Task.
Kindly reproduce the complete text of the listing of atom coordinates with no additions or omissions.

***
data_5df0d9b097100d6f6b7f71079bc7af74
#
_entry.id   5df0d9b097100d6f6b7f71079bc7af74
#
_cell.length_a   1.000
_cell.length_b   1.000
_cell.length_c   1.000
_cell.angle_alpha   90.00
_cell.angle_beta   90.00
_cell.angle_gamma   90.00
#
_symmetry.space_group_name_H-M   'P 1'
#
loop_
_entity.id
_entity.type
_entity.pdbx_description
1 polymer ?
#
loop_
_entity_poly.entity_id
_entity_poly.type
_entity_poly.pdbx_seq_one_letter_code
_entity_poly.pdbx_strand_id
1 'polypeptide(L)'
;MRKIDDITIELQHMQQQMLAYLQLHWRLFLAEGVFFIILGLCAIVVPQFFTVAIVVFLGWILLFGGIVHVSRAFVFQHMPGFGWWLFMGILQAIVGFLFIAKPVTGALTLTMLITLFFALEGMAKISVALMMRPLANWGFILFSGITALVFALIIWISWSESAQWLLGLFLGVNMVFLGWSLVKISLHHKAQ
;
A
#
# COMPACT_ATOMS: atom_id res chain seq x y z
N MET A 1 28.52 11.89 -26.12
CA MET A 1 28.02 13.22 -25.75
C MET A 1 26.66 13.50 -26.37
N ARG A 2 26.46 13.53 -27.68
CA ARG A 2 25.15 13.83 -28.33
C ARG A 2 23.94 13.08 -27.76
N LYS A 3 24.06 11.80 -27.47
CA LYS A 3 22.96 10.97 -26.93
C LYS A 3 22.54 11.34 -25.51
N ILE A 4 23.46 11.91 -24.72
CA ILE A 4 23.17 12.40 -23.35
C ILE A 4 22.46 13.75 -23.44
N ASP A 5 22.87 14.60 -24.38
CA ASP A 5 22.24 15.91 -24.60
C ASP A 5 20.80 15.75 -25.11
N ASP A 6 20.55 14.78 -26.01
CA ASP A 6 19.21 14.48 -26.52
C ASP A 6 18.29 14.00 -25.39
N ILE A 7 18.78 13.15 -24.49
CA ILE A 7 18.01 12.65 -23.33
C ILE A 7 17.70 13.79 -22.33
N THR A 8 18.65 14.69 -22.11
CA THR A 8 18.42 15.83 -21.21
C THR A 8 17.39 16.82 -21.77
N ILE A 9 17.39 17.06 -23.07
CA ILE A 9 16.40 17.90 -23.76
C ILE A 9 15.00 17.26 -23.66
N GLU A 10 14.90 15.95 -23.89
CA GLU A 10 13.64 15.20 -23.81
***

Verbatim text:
data_5df0d9b097100d6f6b7f71079bc7af74
#
_entry.id   5df0d9b097100d6f6b7f71079bc7af74
#
_cell.length_a   1.000
_cell.length_b   1.000
_cell.length_c   1.000
_cell.angle_alpha   90.00
_cell.angle_beta   90.00
_cell.angle_gamma   90.00
#
_symmetry.space_group_name_H-M   'P 1'
#
loop_
_entity.id
_entity.type
_entity.pdbx_description
1 polymer ?
#
loop_
_entity_poly.entity_id
_entity_poly.type
_entity_poly.pdbx_seq_one_letter_code
_entity_poly.pdbx_strand_id
1 'polypeptide(L)'
;MRKIDDITIELQHMQQQMLAYLQLHWRLFLAEGVFFIILGLCAIVVPQFFTVAIVVFLGWILLFGGIVHVSRAFVFQHMPGFGWWLFMGILQAIVGFLFIAKPVTGALTLTMLITLFFALEGMAKISVALMMRPLANWGFILFSGITALVFALIIWISWSESAQWLLGLFLGVNMVFLGWSLVKISLHHKAQ
;
A
#
# COMPACT_ATOMS: atom_id res chain seq x y z
N MET A 1 28.52 11.89 -26.12
CA MET A 1 28.02 13.22 -25.75
C MET A 1 26.66 13.50 -26.37
N ARG A 2 26.46 13.53 -27.68
CA ARG A 2 25.15 13.83 -28.33
C ARG A 2 23.94 13.08 -27.76
N LYS A 3 24.06 11.80 -27.47
CA LYS A 3 22.96 10.97 -26.93
C LYS A 3 22.54 11.34 -25.51
N ILE A 4 23.46 11.91 -24.72
CA ILE A 4 23.17 12.40 -23.35
C ILE A 4 22.46 13.75 -23.44
N ASP A 5 22.87 14.60 -24.38
CA ASP A 5 22.24 15.91 -24.60
C ASP A 5 20.80 15.75 -25.11
N ASP A 6 20.55 14.78 -26.01
CA ASP A 6 19.21 14.48 -26.52
C ASP A 6 18.29 14.00 -25.39
N ILE A 7 18.78 13.15 -24.49
CA ILE A 7 18.01 12.65 -23.33
C ILE A 7 17.70 13.79 -22.33
N THR A 8 18.65 14.69 -22.11
CA THR A 8 18.42 15.83 -21.21
C THR A 8 17.39 16.82 -21.77
N ILE A 9 17.39 17.06 -23.07
CA ILE A 9 16.40 17.90 -23.76
C ILE A 9 15.00 17.26 -23.66
N GLU A 10 14.90 15.95 -23.89
CA GLU A 10 13.64 15.20 -23.81